Last Friday, the SEC adopted final rules to allow companies to offer and sell securities through crowdfunding. These new rules are designed to give smaller companies access to additional investment options and, in addition, to provide investors with additional protections.
As I discussed in a prior blog post here, crowdfunding is a method of raising capital through the Internet. However, crowdfunding has not generally been used to buy or sell securities because the offering of a share of profits from a business endeavor could trigger the application of federal securities laws, which requires the offeror to register the offering with the SEC or find an available exemption from registration.
The JOBS Act of 2012 included a new exemption to permit securities-based crowdfunding. Ever since the passage of the JOBS Act, investors and startups have been waiting for the SEC to draft its final rules implementing this so-called “crowdfunding exemption.” These final rules now allow startups to raise money through crowdfunding without having to go through the complicated and costly securities registration process.
The final rules include the following highlights:
— A company may now raise an aggregate amount of $1,000,000 through crowdfunding offerings in a 12-month period.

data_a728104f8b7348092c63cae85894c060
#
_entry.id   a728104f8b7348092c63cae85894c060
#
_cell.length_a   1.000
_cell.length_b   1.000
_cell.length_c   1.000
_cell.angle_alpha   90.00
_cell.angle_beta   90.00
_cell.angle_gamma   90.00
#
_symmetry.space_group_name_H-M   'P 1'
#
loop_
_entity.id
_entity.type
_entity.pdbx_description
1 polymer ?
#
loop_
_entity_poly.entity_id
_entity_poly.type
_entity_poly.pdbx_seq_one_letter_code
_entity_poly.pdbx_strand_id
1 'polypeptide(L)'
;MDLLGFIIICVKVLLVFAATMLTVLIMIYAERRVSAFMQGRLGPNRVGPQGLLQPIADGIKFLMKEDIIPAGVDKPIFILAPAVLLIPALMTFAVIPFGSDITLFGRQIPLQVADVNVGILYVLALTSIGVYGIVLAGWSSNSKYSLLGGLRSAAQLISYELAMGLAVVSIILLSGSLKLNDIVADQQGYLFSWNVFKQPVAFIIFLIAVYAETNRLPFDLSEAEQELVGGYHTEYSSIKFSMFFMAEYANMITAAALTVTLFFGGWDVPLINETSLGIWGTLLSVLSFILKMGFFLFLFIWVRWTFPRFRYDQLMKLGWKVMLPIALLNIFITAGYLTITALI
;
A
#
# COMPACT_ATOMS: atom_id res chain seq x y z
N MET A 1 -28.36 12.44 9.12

— Individual investors may now participate in crowdfunding offerings up to (a) 10% of the lesser of their annual income or net worth, for those investors with with an annual income and net worth equal to or greater than $100,000; or (b) $2,000 or 5% of the lesser of their annual income or net worth, for all other investors.
— During any 12-month period, the aggregate amount of securities sold to an investor through all crowdfunding activities cannot exceed $100,000.
— A company that uses these rules to conduct a crowdfunding offering must file certain information with the SEC and make certain disclosures to investors.
— Crowdfunding portals are required to register with the SEC, become a member of a national securities association, provide investors with “education materials” and other information about the offering, take measures to reduce the risk of fraud, provide “communication channels” to permit discussions about offerings on the platform, provide disclosure to investors about the compensation received by the portal, among other things.
The final rules become effective 180 days after the date they are published in the Federal Register. You can read more about them here.